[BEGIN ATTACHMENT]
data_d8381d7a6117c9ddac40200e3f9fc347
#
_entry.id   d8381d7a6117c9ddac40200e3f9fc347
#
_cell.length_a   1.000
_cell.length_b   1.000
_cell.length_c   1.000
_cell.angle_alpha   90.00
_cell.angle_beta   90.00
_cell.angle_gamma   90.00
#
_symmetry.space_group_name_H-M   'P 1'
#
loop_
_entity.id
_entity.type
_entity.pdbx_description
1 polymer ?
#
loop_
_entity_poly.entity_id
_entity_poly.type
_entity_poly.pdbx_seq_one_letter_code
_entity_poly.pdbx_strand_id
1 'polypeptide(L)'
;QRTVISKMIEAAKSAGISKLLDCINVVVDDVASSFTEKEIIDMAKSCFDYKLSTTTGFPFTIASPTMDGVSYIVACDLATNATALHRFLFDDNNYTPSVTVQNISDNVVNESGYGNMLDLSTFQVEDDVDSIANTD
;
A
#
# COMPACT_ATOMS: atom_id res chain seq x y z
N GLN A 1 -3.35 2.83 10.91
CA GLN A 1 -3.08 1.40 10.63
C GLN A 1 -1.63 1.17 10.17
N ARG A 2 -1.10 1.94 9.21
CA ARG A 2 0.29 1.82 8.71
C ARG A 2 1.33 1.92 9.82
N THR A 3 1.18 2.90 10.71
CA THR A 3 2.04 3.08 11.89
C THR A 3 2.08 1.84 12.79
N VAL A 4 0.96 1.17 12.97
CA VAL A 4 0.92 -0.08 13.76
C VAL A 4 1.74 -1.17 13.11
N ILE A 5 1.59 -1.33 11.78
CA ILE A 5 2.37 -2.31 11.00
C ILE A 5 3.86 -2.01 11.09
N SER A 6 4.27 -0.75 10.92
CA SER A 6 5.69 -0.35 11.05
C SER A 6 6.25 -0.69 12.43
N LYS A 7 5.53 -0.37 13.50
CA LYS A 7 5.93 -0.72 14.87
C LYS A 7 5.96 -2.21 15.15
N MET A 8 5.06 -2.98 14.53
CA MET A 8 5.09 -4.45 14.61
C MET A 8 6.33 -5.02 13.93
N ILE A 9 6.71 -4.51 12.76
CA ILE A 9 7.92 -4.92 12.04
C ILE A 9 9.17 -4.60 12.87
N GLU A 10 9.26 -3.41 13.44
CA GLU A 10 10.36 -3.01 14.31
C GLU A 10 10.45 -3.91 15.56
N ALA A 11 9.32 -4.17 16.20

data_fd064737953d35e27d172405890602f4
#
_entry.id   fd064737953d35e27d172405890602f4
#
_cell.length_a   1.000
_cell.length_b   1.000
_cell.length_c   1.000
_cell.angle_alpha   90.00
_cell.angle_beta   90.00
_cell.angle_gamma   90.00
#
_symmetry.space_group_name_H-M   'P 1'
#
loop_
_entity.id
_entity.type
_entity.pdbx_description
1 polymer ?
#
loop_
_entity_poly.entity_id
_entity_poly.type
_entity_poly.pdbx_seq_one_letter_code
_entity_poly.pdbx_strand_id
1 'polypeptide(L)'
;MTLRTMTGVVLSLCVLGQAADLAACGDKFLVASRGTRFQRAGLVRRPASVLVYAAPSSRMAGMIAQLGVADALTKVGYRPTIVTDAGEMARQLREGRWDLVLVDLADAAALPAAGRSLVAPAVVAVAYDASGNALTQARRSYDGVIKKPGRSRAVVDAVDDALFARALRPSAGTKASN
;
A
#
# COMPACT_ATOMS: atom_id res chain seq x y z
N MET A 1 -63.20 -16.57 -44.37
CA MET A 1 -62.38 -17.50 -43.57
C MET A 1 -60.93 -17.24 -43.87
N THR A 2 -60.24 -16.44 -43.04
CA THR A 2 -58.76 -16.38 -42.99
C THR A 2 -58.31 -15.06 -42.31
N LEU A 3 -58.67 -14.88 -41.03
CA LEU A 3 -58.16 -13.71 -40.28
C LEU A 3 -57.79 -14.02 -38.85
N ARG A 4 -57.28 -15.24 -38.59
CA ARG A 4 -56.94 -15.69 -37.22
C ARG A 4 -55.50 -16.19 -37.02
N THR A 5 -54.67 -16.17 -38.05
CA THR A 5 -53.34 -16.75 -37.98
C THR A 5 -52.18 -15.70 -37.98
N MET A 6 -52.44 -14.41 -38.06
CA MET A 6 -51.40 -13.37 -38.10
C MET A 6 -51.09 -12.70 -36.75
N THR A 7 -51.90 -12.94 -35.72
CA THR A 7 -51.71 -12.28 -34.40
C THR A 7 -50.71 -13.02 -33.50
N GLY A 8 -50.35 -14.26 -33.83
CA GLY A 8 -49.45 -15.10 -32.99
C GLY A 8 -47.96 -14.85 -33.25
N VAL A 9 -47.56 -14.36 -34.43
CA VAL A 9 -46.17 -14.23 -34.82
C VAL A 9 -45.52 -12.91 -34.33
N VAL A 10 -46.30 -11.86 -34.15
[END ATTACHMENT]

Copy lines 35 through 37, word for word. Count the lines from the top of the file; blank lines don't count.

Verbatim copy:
CA ARG A 2 0.29 1.82 8.71
C ARG A 2 1.33 1.92 9.82
N THR A 3 1.18 2.90 10.71